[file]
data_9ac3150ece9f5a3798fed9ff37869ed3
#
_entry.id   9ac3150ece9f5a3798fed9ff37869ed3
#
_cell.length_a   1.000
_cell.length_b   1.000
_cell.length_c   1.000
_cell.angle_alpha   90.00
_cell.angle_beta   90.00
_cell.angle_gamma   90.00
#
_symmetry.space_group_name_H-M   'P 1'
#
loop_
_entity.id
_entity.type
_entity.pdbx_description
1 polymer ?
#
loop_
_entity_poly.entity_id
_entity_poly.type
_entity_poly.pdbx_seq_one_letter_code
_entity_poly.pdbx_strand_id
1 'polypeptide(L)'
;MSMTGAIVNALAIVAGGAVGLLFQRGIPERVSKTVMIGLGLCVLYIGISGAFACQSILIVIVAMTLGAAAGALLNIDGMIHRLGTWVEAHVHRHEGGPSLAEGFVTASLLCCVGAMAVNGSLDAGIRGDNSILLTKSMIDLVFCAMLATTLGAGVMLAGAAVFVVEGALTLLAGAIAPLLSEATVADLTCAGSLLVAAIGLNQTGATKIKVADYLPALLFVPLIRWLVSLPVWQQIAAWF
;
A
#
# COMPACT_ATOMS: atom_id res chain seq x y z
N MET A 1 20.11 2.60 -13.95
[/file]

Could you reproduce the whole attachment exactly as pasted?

data_9ac3150ece9f5a3798fed9ff37869ed3
#
_entry.id   9ac3150ece9f5a3798fed9ff37869ed3
#
_cell.length_a   1.000
_cell.length_b   1.000
_cell.length_c   1.000
_cell.angle_alpha   90.00
_cell.angle_beta   90.00
_cell.angle_gamma   90.00
#
_symmetry.space_group_name_H-M   'P 1'
#
loop_
_entity.id
_entity.type
_entity.pdbx_description
1 polymer ?
#
loop_
_entity_poly.entity_id
_entity_poly.type
_entity_poly.pdbx_seq_one_letter_code
_entity_poly.pdbx_strand_id
1 'polypeptide(L)'
;MSMTGAIVNALAIVAGGAVGLLFQRGIPERVSKTVMIGLGLCVLYIGISGAFACQSILIVIVAMTLGAAAGALLNIDGMIHRLGTWVEAHVHRHEGGPSLAEGFVTASLLCCVGAMAVNGSLDAGIRGDNSILLTKSMIDLVFCAMLATTLGAGVMLAGAAVFVVEGALTLLAGAIAPLLSEATVADLTCAGSLLVAAIGLNQTGATKIKVADYLPALLFVPLIRWLVSLPVWQQIAAWF
;
A
#
# COMPACT_ATOMS: atom_id res chain seq x y z
N MET A 1 20.11 2.60 -13.95